Literally translated as “game waist,” the expression suggests more an attitude that a player takes into a challenging game. For Brazilians, it means “having the dexterity and flexibility to overcome obstacles and situations” said Jackson. “Brazilians have this … tour operators have this, too.” They also have parcelizing, she emphasized at one point, a practice that takes away the pain of consumer payment for a product—including the travel product—by spreading payments out into smaller parcels for 10 to 24 months. Highlights from her presentation follow.
The Bad: One need not be an expert, Jackson suggested, to know that, during the past year, Brazil seems to have fallen from a perch it occupied as “the” hot market. “Brazilians were outspending everyone else,” said Jackson. And then, “something happened.” Within a short window of time, there were these realities:
- China—it seemed as if, suddenly, it became the market that drew everyone’s focus.
- Widespread protests against the amount the Brazilian government spent to host soccer’s 2014 World Cup;
- A contentious presidential election that revealed a sharply divided nation;
- Scandal over far reaching corruption involving Petrobras, the semi public Brazilian fuel and energy corporation that is the largest company in the Southern Hemisphere;
- Inflation that is running an annual rate of nine percent;
- Drought, power outages and mudslides that have plagued urban areas;
- Construction delays imperil the outlook for 2016 Olympic Games to be hosted by Brazil;
- Deficit spending by the government;
- An increase in credit card interest rates burdens consumers;
- High consumer credit card interest rates; and
- A strong U.S. dollar that has resulted in the most unfavorable current exchange in a dozen years.
- Brazilians love to travel;
- Brazilians were born to travel;
- Travel is in their DNA; and
- They have the time and they have the opportunity … and visas to visit the USA are easier than ever to obtain.
- They especially have the time because “Brazil must have invented the concept of bridge holidays,” said Jackson.
Brazilians and Their Holidays—Official and De Facto:
Because of National Holidays (15), State Holidays and
School Holidays, and “Bridge” Holidays, the Brazilian Holiday Calendar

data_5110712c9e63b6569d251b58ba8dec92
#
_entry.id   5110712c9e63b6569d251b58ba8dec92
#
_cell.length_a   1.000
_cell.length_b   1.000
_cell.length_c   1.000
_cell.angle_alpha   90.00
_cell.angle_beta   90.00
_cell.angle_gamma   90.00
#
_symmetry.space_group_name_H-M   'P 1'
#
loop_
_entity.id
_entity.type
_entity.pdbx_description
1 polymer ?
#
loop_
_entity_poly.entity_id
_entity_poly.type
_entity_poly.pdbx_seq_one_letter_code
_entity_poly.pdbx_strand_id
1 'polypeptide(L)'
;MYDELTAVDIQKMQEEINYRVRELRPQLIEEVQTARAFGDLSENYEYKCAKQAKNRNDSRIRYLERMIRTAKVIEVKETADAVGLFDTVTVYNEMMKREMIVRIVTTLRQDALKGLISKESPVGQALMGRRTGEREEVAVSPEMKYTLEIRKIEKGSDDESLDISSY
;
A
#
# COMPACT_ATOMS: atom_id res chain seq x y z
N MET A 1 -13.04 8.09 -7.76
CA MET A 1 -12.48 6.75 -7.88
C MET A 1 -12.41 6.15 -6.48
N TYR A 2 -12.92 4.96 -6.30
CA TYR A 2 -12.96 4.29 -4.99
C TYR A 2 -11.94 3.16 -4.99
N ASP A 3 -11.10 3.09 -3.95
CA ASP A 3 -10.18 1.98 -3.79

Looks like this …
The Competition: “Brazilians are still traveling, but they’re doing it differently” Jackson told Summit delegates. While the proclivities of Brazilians suggests that they will travel despite the factors that discourage them, these same factors are making some of them forego their long-haul travel (the USA is the favorite long-haul destination) in favor of domestic travel and travel within Latin America. Also, travel to Europe is competing with Visit USA travel. (“It’s because of Europe’s cultural appeal. Brazilians have a huge affinity for anything European,” explained Jackson. “They think it’s chic.”) A survey of tour operators indicated that bookings for upcoming travel have shifted, with 51 percent favoring domestic travel, with 48 percent booking international trips, with 47 percent of the latter going to the U.S.
Also … The change in the way Brazilians are traveling because of economic challenges also extends to those who do travel to the USA. For instance, Jackson noted, in Miami—it is the number two U.S. destination for Brazilians after Orlando and it is where Jackson is based–many are now staying in B&Bs, are eating in and are doing less shopping. “The exchange rate plus interest rate increase has put a dent into shopping,” she said, adding that the cost of living in Brazil runs about eight percent greater than it is in the U.S.
The Parceling of Payments for Everything: Parcel payment for purchase of a product is a uniquely Brazilian practice, Jackson told delegates. It goes back to 1968 when the Brazilian government, as way of stimulating the economy through increased consumer spending—including spending for travel—had businesses offer consumers the option to pay for their purchases in monthly installments. Usually, there are 10 to 12 monthly payments for a product, but some tour operators have extended the terms to 24 payments.
Asked by Dennis L. Swayne, business development manager for the Blue and Gold Fleet in San Francisco, how far out in advance consumers begin paying for their travel, Jackson surprised delegates when she explained that people travel first, then pay later, pointing out that Brazilian tour operators “have deep pockets; they finance the trip themselves.” As well, she noted, “Brazilians don’t book as far out as travelers from other markets. They’ll make their travel purchase as early as three months out … they’re very spontaneous.”
To illustrate just how deeply rooted parcelizing is in the Brazilian model of doing business, Jackson pointed to such items as iPhones and Nike athletic shoes as items that Brazilians purchase via parceled out payments.